''So could all the cataclysm be based on off-the-cuff remarks by Rochester to AEP directly? Possibly, but those familiar with his style said that such language would be completely out of character. And there is still no direct Nomura-related attribution to the word cataclysmic.
What’s stranger still… Nomura’s house view on GBPUSD (as of Sept 8.) doesn’t even marry up with the story’s 15 per cent projected “plunge”. From the real Nomura:
Historically, the 1.58-1.62 range has offered a key support or resistance level to break (see Figure 1 below) and we may expect these support levels to hold if GBPUSD moves even lower just before the referendum. If the „YES‟ vote does win the referendum on 18 September, GBPUSD could gap considerably lower (we think a 5-10% sell-off could be possible) and implied vols could be much higher. A “NO‟ vote could mean GBPUSD appreciating back to 1.66-1.68 levels.To translate…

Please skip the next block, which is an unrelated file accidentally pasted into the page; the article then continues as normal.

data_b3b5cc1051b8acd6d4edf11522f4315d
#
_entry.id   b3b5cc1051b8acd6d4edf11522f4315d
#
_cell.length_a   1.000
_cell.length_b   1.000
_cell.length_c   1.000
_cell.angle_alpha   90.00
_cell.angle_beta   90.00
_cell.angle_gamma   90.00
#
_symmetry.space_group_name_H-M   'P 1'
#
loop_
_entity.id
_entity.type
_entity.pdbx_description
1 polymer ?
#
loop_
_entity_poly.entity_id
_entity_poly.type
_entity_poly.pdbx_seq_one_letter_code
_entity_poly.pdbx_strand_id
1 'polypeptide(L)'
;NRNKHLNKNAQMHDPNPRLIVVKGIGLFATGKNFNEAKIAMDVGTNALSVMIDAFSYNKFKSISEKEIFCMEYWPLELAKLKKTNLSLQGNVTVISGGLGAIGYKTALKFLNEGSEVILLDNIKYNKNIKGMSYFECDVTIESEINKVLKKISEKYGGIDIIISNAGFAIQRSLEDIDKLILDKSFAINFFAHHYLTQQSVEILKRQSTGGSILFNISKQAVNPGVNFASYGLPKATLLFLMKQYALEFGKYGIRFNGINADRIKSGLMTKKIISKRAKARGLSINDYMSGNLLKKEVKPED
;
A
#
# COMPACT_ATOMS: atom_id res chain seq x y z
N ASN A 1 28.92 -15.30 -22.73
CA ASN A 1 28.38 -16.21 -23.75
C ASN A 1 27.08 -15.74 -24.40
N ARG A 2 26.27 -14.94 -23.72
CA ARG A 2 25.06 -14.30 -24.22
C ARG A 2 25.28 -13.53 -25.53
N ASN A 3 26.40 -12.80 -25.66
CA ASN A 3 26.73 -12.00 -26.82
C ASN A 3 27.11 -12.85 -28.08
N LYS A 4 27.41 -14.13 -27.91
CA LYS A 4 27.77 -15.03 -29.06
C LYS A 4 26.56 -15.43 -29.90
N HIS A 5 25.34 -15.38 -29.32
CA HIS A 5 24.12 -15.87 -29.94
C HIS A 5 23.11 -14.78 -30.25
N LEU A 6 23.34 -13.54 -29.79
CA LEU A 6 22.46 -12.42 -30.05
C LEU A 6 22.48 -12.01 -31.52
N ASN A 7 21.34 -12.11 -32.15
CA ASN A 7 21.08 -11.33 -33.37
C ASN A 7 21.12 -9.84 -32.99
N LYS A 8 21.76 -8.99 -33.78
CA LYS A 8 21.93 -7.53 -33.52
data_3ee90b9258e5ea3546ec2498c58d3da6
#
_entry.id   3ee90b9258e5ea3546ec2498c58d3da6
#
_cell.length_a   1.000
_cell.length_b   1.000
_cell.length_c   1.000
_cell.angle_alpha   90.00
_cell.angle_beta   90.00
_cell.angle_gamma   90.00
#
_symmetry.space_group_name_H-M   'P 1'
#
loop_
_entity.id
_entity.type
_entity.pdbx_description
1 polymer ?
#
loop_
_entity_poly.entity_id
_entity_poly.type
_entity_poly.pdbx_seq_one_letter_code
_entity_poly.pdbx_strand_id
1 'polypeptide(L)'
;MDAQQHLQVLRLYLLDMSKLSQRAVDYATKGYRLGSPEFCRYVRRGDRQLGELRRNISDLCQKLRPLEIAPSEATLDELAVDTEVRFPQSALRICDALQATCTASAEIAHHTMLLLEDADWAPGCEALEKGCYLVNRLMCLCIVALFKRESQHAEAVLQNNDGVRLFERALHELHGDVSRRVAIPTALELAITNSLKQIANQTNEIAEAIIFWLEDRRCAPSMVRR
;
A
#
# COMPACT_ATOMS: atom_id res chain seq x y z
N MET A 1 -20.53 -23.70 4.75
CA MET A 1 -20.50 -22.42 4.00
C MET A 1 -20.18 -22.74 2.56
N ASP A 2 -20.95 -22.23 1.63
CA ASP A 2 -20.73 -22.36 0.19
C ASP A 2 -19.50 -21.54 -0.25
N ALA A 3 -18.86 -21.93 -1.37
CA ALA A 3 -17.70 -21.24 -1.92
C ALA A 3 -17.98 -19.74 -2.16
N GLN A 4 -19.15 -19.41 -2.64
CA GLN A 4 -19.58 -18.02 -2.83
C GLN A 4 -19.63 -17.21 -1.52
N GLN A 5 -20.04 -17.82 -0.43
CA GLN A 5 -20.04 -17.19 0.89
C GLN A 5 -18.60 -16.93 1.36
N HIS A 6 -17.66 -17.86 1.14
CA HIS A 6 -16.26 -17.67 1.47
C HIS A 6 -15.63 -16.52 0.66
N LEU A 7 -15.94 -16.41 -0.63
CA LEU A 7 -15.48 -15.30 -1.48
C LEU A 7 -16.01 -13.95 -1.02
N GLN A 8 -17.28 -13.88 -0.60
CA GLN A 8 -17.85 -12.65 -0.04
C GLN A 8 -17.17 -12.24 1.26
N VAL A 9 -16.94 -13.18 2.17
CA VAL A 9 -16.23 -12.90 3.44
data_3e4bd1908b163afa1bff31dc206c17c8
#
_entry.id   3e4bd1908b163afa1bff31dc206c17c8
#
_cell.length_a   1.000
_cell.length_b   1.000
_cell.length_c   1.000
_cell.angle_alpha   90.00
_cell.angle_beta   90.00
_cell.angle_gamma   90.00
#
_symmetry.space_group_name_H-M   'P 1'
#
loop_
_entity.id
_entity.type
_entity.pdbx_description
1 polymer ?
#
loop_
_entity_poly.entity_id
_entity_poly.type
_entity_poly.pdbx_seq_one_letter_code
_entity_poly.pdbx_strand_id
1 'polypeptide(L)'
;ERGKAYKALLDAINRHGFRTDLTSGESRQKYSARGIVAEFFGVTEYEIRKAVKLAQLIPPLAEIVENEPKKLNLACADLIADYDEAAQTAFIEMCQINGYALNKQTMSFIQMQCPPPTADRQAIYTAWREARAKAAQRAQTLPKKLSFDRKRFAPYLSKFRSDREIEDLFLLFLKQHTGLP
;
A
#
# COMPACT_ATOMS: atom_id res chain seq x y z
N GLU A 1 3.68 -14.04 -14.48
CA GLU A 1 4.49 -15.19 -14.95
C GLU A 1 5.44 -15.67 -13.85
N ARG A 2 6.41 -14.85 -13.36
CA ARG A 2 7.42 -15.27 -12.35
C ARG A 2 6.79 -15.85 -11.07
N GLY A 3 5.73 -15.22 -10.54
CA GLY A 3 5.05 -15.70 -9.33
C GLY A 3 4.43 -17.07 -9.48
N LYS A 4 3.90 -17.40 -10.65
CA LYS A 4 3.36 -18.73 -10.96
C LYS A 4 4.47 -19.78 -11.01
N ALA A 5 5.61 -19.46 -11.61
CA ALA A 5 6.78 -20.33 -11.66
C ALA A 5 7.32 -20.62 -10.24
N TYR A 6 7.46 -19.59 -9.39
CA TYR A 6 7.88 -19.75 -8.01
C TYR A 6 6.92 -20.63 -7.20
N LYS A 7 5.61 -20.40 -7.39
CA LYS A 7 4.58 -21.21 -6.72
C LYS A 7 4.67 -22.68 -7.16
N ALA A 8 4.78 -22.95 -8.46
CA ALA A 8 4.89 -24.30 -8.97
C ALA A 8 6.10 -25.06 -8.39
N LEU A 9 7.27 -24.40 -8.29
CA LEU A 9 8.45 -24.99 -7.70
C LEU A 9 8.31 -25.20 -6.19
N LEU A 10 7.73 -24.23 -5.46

A zero-cost break-out ladder in such a scenario could be profitable, as it would gain if spot gaps downwards with a large move, but would not lose anything if spot moves higher in the event the “NO‟ vote wins a majority.
Given that the probability of an exit is still considered less than 50% by most analysts in spite of this recent poll, (see for instance How to trade the Scottish Referendum for a detailed pre-You-Gov poll analysis including timelines), we do not think it makes sense to pay a large premium for this possibility.
Nomura thinks the value of the pound could plunge by 5-10 per cent in the event of a ‘Yes’ vote. Furthermore, whilst you could buy an options strategy to profit from such a move in a relatively hedged way, the cost of the options strategy is probably not worth your while since the chances of an actual exit are still less than 50 per cent.